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Good Morning.

And the woman said to the serpent, “We may eat the fruit of the trees of the garden; but of the fruit of the tree which is in the midst of the garden, God has said, ‘You shall not eat it, nor shall you touch it, lest you die.’”

(Genesis 3:2-3)

In response to the serpent’s question about what was lawful to eat, the woman recounts what was told to the man but, also, adds the statement, “Nor shall you touch it.” The Bible does not say that this was told to the man and, so, why did she say that? Many believe she decided to add this prohibition and others feel that this must have been an instruction given to her by Adam. Whichever is true, why did they feel compelled to add to what God had said?

In Judaism there is a concept regarded as being a “fence around the Torah” which is, man has come behind God and added instructions to what God first commanded. The intention of this “fence” was to keep people far away from the possibility of breaking God’s commands. However, in time, the fence was equated to the level of being a “command,” to the point that men lost sight of what God first intended and gave reverence to the fence itself.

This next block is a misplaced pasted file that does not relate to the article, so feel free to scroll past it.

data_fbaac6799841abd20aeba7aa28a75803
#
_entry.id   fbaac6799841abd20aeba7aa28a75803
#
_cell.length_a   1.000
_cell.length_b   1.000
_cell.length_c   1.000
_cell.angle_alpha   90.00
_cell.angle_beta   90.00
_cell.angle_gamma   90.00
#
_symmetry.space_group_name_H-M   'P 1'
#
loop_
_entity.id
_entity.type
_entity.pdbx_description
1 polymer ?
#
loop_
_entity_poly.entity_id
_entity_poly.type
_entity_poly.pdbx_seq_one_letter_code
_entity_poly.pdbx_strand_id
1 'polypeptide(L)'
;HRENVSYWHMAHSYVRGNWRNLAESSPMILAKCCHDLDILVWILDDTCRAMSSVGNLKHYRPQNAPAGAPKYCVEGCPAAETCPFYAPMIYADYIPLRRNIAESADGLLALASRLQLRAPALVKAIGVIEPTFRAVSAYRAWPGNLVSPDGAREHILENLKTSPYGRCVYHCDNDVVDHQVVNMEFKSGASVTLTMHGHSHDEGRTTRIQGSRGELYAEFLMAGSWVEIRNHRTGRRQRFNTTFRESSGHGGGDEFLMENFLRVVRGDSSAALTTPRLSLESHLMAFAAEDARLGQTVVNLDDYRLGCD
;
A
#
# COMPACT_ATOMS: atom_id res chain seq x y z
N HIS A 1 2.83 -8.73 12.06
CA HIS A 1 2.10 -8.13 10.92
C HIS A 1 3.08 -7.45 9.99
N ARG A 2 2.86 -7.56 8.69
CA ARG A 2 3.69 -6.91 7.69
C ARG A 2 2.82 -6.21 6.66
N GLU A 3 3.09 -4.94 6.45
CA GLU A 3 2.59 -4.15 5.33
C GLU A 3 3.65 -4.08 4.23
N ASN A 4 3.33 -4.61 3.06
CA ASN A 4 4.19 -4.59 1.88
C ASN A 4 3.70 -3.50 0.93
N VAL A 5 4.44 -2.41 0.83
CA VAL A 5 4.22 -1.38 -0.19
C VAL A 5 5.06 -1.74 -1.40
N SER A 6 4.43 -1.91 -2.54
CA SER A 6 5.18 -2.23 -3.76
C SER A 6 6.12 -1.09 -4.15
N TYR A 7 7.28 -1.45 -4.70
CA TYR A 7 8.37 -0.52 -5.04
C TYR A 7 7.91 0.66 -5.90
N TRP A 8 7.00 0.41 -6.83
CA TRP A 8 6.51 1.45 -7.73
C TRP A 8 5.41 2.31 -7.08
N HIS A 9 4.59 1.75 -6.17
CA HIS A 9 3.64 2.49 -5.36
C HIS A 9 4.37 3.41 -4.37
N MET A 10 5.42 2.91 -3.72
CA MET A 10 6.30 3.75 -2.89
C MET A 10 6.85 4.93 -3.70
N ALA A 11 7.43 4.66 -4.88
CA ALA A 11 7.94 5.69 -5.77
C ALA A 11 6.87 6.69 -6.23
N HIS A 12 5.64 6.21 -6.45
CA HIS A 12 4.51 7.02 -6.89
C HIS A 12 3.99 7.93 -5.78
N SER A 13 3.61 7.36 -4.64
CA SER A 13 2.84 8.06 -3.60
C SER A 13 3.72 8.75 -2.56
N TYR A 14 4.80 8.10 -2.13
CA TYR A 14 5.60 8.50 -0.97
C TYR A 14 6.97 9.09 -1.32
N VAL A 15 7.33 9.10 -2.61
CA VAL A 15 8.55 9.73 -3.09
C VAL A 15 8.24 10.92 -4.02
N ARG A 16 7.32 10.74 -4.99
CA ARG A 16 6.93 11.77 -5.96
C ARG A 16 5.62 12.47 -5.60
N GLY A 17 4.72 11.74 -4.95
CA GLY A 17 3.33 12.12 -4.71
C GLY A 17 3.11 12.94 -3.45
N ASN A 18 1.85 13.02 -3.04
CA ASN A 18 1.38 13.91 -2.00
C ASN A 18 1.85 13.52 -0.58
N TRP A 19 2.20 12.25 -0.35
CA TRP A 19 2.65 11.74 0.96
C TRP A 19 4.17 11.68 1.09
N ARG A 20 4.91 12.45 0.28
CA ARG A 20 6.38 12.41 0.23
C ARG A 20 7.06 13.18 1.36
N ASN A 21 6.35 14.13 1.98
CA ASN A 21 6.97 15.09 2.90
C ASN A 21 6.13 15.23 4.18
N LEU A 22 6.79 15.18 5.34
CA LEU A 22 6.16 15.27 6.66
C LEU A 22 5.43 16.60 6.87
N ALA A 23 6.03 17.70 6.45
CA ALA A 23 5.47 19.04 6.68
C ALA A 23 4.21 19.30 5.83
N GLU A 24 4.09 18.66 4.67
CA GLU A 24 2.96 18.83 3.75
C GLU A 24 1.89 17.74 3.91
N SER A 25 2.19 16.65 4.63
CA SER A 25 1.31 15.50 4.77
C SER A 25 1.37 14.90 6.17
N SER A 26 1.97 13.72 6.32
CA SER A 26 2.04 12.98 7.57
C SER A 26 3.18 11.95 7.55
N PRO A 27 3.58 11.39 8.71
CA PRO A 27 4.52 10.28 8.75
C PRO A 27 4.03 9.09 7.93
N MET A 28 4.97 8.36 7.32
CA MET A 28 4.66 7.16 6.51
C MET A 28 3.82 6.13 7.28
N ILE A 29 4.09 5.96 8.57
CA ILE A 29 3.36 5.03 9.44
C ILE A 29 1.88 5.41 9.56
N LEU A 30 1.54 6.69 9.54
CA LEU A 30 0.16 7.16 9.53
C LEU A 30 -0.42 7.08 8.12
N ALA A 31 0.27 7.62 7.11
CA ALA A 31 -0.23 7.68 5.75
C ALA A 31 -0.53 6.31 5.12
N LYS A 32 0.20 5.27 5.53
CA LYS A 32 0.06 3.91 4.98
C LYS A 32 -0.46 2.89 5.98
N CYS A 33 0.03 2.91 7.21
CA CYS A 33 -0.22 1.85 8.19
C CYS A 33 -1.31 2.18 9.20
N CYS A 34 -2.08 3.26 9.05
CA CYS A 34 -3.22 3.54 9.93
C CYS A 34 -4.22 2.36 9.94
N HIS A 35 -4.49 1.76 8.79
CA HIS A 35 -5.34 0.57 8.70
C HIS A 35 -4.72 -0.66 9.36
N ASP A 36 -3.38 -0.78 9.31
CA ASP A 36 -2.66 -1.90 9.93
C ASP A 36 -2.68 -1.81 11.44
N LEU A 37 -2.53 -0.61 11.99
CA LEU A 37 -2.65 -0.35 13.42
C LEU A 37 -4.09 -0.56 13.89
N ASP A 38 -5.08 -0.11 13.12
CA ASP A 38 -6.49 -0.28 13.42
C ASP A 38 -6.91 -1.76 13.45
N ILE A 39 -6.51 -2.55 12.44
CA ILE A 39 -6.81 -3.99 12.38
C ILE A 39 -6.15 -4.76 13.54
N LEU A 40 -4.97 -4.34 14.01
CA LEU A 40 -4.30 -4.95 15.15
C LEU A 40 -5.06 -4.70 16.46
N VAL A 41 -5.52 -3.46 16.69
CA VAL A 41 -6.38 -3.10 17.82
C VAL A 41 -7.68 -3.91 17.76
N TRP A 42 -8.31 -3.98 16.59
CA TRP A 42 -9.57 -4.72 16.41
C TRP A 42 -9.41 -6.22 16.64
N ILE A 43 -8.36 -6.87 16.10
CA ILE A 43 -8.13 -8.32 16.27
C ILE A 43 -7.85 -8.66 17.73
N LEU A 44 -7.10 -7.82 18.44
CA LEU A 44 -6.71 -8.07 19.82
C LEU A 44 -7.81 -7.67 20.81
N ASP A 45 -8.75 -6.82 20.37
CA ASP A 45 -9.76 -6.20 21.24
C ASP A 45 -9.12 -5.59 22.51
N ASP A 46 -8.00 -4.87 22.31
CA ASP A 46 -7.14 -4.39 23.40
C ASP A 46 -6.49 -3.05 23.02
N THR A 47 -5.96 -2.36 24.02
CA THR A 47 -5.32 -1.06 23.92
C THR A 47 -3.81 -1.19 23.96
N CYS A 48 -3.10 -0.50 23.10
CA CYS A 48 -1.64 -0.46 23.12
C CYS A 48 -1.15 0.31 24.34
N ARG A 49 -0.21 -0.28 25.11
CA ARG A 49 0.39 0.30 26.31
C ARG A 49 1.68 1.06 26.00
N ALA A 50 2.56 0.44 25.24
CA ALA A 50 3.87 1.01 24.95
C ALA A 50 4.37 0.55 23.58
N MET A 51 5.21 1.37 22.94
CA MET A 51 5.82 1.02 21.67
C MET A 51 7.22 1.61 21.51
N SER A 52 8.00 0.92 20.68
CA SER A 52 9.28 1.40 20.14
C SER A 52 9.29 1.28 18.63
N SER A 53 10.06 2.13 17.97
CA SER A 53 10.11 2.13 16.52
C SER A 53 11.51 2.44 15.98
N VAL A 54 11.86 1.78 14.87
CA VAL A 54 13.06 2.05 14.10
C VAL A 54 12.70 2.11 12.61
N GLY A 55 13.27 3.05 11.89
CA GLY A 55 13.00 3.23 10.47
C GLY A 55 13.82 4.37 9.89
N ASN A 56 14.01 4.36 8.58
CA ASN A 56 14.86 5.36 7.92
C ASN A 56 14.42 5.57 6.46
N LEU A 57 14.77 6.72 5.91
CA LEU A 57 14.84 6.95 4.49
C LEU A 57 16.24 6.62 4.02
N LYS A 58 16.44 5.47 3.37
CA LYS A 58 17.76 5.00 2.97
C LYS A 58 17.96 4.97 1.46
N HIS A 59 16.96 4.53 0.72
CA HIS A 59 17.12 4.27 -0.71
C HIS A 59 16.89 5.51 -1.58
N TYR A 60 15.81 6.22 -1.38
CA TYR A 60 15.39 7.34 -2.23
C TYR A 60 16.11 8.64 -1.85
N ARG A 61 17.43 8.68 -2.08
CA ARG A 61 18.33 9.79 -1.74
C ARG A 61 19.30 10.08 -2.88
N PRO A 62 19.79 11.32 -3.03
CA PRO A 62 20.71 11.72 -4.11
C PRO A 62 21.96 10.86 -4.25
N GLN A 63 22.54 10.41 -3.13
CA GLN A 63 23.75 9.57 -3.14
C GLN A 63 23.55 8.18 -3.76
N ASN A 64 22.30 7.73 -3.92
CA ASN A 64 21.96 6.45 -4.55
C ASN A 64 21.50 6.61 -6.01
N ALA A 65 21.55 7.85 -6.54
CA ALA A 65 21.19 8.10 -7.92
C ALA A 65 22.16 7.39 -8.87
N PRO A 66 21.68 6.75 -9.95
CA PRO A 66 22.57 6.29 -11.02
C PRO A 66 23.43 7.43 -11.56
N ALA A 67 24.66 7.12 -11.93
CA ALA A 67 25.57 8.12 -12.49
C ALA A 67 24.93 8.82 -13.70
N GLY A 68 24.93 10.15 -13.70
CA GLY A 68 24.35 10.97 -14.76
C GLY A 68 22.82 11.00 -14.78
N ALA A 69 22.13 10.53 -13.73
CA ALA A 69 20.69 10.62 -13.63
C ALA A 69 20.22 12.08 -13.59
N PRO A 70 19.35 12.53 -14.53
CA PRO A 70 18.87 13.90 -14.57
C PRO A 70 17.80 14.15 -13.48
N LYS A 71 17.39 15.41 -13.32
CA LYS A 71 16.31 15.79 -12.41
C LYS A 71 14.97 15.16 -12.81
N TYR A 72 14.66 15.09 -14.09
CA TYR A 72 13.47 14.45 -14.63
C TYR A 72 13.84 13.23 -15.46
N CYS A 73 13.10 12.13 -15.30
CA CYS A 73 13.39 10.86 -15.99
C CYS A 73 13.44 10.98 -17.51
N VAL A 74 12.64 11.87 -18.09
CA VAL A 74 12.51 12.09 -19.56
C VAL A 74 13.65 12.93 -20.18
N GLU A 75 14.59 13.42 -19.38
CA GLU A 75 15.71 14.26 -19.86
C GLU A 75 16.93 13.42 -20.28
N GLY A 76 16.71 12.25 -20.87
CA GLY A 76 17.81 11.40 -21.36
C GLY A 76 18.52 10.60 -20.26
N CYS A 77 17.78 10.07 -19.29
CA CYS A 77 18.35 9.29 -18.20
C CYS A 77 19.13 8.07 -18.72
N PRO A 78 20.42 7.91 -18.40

Perhaps the woman, after allowing her mind to convince her the tree was good for food, touched it, and not dying, concluded it was okay to eat of it as well. Some propose that, after touching it, the woman was coerced to eat of it with the explanation; “You’re already going to die from touching; you might as well go ahead and eat it.” Either scenario is plausible because, that is how our mind works. “If I touch it and don’t die, maybe eating won’t lead to death either.” Or, “If I’m already guilty; I might as well go ahead and be really guilty.”

The point is this: God warned us about the dangers of adding to and taking away from His Word (Deut 12:32, Rev 22:18). The logical outcome of thinking it’s okay to add or subtract from God’s Word is that, if we can determine for ourselves what is good and bad, there is no need to be subject to God’s commands. However, as has been proven throughout the millennia, mankind is incapable of determining what is good or bad on his own. What appeals to the flesh will become good what limits the desires of the flesh will become bad.

So the, let us be those who uphold the unpolluted and unfiltered Word of God. May it reign in our hearts and may it rein in the inclination to do what is right in our own eyes.


Blessings and Shalom,  




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